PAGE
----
Karl MacGinty: G-Mac gets relief from nasty bumblebee 'sting'
Graeme McDowell rarely feels entirely comfortable playing Augusta National but Mother Nature conspired to make the experience a little more fraught this year.
Bad enough to come across a deadly cottonmouth snake just off the tee at 13 on Tuesday, the Portrush native had a run-in with an extra large bumblebee on the third in yesterday's final round.
As he tried to brush the insect away, McDowell clipped his ball-marker, knocking it nearly a foot away, so a rules official advised him to replace it and dock himself a shot.
"It was clumsy so I reckoned I deserved the penalty," shrugged G-Mac, who readily pencilled a double-bogey six onto his card. Yet two holes later he was approached by Sir Michael Bonallack of the R&A and the European Tour's Chief Referee John Paramor and told he could have that shot back.
In golf's 'Book of Decisions' a penalty will not apply if the marker was accidentally moved in the act of brushing away a loose impediment, ie an insect.
"I asked Sir Michael and John if there was any chance they could stay with me for the rest of the round, as they were the only way I'd get back shots around here," joked the 35-year-old, whose closing 73 left him tied 52nd on six-over with Darren Clarke.
McDowell at least made the cut for only the third time in eight visits to Augusta and was delighted to unravel at least a couple of its mysteries, though he insists his putting style is completely at odds here.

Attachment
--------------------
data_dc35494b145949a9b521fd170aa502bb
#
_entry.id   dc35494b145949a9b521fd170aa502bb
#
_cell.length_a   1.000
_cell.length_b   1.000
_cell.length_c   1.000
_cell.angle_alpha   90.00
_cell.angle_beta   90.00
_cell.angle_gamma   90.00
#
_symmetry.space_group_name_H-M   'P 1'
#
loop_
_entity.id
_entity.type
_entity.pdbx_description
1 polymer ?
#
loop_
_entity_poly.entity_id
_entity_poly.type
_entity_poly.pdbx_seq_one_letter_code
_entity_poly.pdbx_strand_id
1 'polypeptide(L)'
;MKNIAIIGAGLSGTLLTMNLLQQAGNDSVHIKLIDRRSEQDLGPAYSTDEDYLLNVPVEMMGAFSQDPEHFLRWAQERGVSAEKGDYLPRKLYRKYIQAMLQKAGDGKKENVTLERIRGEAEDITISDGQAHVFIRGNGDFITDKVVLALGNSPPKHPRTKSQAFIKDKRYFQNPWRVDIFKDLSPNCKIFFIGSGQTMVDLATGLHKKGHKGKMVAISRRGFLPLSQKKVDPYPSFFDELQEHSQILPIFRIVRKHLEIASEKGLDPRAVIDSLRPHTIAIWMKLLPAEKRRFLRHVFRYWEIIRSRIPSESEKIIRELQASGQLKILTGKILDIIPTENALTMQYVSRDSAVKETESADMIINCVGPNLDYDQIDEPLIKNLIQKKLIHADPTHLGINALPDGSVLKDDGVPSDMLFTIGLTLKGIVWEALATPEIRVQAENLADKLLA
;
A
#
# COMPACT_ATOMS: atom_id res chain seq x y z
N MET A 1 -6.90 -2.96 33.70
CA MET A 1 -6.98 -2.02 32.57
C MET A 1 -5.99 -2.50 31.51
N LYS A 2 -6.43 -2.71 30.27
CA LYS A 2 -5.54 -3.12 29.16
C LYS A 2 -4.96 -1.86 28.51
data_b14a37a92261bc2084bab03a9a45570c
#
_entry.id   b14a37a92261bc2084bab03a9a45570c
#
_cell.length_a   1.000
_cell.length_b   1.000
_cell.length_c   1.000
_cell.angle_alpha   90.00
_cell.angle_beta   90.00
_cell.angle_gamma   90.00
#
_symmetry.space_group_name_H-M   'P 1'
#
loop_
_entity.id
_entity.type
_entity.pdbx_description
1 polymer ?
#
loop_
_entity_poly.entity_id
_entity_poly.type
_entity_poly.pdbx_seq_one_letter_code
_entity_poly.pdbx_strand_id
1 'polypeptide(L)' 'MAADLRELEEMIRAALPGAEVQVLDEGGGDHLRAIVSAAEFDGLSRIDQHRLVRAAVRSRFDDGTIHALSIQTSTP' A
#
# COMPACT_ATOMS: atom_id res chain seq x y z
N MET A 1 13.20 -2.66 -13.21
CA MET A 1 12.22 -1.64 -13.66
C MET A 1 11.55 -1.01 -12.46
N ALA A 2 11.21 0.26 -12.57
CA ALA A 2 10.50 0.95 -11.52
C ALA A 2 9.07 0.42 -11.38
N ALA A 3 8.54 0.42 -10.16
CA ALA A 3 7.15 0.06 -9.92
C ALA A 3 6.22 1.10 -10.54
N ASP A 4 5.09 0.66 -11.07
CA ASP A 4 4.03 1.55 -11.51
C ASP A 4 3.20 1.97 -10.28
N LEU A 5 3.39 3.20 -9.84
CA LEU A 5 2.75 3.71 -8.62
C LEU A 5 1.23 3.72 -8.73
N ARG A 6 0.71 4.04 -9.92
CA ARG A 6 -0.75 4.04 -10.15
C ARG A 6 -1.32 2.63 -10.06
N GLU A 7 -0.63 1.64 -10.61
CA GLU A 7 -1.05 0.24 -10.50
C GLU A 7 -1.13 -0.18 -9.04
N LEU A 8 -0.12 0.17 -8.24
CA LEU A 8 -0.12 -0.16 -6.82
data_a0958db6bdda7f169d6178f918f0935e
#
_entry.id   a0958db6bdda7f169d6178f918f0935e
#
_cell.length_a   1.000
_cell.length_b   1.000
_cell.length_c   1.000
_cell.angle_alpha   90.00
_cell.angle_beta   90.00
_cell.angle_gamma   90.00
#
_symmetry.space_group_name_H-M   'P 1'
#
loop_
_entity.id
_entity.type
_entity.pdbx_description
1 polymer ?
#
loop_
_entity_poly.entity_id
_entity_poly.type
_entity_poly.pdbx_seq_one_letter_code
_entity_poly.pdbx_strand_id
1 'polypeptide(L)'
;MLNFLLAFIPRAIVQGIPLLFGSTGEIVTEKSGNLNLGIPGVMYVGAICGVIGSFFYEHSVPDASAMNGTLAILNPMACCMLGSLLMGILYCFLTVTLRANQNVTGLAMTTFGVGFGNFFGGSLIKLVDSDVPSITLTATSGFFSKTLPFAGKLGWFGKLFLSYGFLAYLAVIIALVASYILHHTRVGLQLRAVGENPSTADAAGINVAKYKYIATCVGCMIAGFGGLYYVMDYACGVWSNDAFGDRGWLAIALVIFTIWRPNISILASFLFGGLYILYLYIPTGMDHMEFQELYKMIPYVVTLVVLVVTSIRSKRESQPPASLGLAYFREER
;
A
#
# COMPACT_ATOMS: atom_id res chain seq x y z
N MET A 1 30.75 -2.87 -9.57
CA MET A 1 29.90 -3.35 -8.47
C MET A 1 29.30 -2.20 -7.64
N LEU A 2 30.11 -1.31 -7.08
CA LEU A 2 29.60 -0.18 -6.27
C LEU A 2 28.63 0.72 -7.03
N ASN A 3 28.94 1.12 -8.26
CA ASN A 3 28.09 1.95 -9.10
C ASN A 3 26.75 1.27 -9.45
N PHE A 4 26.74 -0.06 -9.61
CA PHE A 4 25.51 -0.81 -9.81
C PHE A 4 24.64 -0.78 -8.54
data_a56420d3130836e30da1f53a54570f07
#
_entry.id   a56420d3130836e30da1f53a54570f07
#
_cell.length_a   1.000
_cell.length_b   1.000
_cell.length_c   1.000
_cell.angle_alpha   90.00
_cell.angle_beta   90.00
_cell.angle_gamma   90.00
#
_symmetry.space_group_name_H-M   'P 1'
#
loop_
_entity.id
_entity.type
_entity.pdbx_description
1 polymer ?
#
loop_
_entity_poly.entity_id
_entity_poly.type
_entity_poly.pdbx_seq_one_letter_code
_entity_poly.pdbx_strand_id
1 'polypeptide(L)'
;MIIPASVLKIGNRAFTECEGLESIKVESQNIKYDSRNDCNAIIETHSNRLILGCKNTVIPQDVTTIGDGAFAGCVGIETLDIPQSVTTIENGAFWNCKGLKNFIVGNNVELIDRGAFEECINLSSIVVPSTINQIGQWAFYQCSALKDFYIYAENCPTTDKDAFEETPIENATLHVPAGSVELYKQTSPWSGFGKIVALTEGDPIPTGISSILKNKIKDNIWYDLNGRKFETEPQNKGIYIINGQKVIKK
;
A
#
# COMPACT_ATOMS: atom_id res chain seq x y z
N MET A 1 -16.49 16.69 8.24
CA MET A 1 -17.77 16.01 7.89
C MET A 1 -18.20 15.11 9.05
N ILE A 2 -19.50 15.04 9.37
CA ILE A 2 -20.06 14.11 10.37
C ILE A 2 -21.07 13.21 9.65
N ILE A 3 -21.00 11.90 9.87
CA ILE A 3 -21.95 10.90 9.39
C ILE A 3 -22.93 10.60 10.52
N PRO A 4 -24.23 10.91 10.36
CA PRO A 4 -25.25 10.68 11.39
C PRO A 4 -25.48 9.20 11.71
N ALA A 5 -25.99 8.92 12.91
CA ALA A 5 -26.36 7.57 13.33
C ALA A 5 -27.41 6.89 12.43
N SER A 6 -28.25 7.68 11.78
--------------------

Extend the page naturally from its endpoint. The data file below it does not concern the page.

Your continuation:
The Ulsterman is an aggressive putter, peerless on links and traditional greens and adept at tucking away any that roll several feet by … except at Augusta, they run on for yards, not feet.
"I can't count how many I blew through the break this week," said McDowell, who said he "threw away shots like confetti" over four days. Will he change his putting style for one week of the year? Unlikely, said G-Mac.
Even if he, like Lee Trevino, is forever frustrated here, McDowell will never skip the Masters. "That'd be sacrilege," he said. "I love this place, the Masters. It just goes unrequited."
Darren Clarke appears to have acquired an aura of calm acceptance with the Ryder Cup captaincy, though he insisted working at Augusta with Dr Bob Rotella, who helped him acquire the trance-like state in which he won at the 2011 Open, also helped.
Clarke closed out with his most consistent round of the week yesterday, an even-par 72 which more accurately reflected the quality of his play than his scores for the previous 54 holes.
Though the 46-year-old insists he wishes to remain competitive on Tour, one eye is inevitably beginning to wander towards those likely to be on his European team at Hazeltine in 2016.
He was, for example, loud in his praise of playing companion Ian Poulter's exemplary play during Saturday's 67 and shrugged off any misfortune he endured during his own 77.
In that mood, Clarke could be dangerous.